For most people, their family is their most important tribe. Our family members are our kin. The family bond and our familiarity with each other means we trust and welcome our family with open arms. They provide us with a core strength that can power us through life.
Our friendship groups and acquaintances form other separate tribes. They might be made of workmates, school or college friends, neighbours or people from your local sports club. They are our kith.
Our lives are dominated by our relationships with kith and kin. Both terms have Germanic origins. Kith means ‘known to’ and Kin means ‘born into’. Our kith and kin provide us with groups that we can be part of. And being part of something bigger can be really good for us. But ‘part’ is by definition only a partial commitment. That’s not going ‘all in’.
Where they can, most people commit to their family. Kin offers a powerful bond that will stay strong under pressure. With kith, that bond provides us with less certainty. That’s why we hold back with some kith groups. We need to feel a strong sense of belonging before our commitment becomes complete and wholehearted. We need to feel a sense of tribe.
A sense of belonging comes from how well a tribe meets our own needs and how well the other tribe members accept us. Belonging to a group requires positive relationships with the other members of that group. That takes effort on both sides.
We have to bring a flexible attitude and a sense of sacrifice to any new group. We have to be prepared to adopt that tribe’s vision, purpose and values (VPV). We have to be prepared to commit ourselves for the long term. In turn, the existing tribe members need to welcome us in.
If we are welcomed into a new group with open arms, immediately included in what’s going on; and instantly trusted, we will quickly belong. That’s because we love to feel valued. It helps us find contentment. Being welcomed in is a life-enhancing process.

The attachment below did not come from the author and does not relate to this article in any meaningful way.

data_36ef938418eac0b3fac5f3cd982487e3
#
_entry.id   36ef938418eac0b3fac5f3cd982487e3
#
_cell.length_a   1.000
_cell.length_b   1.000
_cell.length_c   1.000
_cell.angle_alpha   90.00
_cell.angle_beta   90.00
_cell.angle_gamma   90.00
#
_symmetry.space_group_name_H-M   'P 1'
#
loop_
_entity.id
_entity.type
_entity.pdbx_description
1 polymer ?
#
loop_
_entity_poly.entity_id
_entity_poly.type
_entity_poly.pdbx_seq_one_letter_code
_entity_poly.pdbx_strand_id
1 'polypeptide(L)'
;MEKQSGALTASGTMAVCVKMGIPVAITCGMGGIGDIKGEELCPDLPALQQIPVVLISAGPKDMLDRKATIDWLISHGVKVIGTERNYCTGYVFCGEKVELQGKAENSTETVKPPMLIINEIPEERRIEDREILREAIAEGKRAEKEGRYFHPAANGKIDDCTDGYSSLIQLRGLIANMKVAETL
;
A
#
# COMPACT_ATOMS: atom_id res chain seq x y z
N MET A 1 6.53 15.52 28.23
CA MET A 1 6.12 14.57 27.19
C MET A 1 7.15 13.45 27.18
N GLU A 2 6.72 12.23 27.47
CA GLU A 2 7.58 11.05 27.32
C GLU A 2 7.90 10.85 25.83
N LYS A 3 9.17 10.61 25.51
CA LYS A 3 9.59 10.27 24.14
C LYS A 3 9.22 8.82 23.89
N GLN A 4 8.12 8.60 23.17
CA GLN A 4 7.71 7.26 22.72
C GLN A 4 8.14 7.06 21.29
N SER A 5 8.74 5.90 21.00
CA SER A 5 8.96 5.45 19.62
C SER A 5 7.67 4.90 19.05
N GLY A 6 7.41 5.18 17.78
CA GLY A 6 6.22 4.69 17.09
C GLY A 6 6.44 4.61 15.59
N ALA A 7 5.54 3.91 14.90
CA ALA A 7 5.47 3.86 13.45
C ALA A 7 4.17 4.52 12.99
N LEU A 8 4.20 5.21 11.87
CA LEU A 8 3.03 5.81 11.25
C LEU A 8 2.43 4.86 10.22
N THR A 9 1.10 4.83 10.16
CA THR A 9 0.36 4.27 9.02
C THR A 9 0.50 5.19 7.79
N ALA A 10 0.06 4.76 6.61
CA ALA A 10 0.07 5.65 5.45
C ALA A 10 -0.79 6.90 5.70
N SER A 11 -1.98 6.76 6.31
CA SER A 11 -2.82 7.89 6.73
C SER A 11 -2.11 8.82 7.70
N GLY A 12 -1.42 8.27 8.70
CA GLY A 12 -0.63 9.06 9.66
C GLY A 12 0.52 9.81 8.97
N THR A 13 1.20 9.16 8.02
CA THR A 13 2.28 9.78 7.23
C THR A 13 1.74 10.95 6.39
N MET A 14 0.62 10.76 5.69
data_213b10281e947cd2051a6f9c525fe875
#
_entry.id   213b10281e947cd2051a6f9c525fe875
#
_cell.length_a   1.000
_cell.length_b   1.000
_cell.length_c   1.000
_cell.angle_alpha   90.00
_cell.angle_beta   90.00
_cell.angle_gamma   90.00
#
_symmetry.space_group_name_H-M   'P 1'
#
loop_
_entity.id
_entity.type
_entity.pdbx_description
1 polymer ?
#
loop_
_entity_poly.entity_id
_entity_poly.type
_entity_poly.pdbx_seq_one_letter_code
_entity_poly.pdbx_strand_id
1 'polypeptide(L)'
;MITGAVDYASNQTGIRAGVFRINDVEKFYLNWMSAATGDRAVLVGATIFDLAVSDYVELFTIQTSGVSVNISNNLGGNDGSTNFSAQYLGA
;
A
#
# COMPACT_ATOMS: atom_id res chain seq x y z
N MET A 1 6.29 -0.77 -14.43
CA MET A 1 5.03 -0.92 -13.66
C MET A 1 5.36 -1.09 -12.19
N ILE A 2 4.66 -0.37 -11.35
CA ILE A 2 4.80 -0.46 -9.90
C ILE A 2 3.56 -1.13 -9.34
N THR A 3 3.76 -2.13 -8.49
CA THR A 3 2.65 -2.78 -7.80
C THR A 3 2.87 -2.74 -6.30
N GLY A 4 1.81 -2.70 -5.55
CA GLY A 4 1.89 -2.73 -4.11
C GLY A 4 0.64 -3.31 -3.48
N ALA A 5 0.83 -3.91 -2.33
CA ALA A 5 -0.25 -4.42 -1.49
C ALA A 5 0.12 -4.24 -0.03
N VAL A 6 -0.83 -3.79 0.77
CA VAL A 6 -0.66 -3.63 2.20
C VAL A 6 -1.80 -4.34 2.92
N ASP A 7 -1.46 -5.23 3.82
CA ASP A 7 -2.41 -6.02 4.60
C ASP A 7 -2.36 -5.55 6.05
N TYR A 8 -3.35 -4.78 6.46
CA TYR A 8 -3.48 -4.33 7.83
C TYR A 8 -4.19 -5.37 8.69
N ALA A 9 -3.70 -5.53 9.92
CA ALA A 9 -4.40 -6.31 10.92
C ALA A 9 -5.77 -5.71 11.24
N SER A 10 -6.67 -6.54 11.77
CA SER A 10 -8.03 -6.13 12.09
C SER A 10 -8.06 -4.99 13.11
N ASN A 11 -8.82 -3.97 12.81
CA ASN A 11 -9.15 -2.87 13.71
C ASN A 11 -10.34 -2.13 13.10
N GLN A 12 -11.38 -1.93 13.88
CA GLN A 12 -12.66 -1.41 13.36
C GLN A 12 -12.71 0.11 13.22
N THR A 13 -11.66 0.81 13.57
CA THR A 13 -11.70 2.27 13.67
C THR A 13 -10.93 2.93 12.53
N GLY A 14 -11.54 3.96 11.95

That doesn’t just have to happen to us, if can happen because of us. We can all pass this positivity on to other people. By welcoming in the next generation to our tribe, we can help to create a virtuous circle that’s perpetual and self-sustaining.
In contrast, if we are excluded or required to prove ourselves before being admitted to a group, we won’t fully commit ourselves. Our understandable reluctance makes us less flexible; and therefore, in turn, less attractive and acceptable to that tribe. In the same way that welcoming new people encourages them to commit, unwelcoming them actively discourages commitment. The act of unwelcoming someone creates a vicious circle, rather than a virtuous one.
We live, work and socialise with hundreds of people outside our family tribe. We are not just kinsfolk, we are kith to many others and they are kith to us. Be welcoming yourself, in order to be welcomed by your kith and kin.
How committed to each group of your kith are you? How much belonging do they give you? If you are lucky enough to feel a sense of kith with other people, how welcoming are you to new joiners? Don’t pull up the welcome ladder.